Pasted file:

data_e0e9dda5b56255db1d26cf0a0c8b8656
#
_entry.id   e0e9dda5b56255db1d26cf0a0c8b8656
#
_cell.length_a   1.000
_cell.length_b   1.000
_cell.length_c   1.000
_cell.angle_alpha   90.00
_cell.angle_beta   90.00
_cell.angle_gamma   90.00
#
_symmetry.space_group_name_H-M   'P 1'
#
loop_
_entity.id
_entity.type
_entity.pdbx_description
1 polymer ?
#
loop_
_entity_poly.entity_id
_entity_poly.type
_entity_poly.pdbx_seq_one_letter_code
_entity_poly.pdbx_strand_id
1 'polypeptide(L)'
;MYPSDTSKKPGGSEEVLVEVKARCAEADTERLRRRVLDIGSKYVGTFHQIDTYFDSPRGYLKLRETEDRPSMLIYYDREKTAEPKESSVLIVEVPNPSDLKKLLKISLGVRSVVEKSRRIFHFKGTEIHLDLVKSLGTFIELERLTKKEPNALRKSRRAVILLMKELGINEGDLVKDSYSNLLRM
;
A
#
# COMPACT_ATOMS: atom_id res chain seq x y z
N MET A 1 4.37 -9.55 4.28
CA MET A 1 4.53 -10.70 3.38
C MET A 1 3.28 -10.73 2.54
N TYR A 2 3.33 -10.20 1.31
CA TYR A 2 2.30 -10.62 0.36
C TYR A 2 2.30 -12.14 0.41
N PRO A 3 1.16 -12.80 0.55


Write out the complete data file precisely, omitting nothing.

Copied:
data_e0e9dda5b56255db1d26cf0a0c8b8656
#
_entry.id   e0e9dda5b56255db1d26cf0a0c8b8656
#
_cell.length_a   1.000
_cell.length_b   1.000
_cell.length_c   1.000
_cell.angle_alpha   90.00
_cell.angle_beta   90.00
_cell.angle_gamma   90.00
#
_symmetry.space_group_name_H-M   'P 1'
#
loop_
_entity.id
_entity.type
_entity.pdbx_description
1 polymer ?
#
loop_
_entity_poly.entity_id
_entity_poly.type
_entity_poly.pdbx_seq_one_letter_code
_entity_poly.pdbx_strand_id
1 'polypeptide(L)'
;MYPSDTSKKPGGSEEVLVEVKARCAEADTERLRRRVLDIGSKYVGTFHQIDTYFDSPRGYLKLRETEDRPSMLIYYDREKTAEPKESSVLIVEVPNPSDLKKLLKISLGVRSVVEKSRRIFHFKGTEIHLDLVKSLGTFIELERLTKKEPNALRKSRRAVILLMKELGINEGDLVKDSYSNLLRM
;
A
#
# COMPACT_ATOMS: atom_id res chain seq x y z
N MET A 1 4.37 -9.55 4.28
CA MET A 1 4.53 -10.70 3.38
C MET A 1 3.28 -10.73 2.54
N TYR A 2 3.33 -10.20 1.31
CA TYR A 2 2.30 -10.62 0.36
C TYR A 2 2.30 -12.14 0.41
N PRO A 3 1.16 -12.80 0.55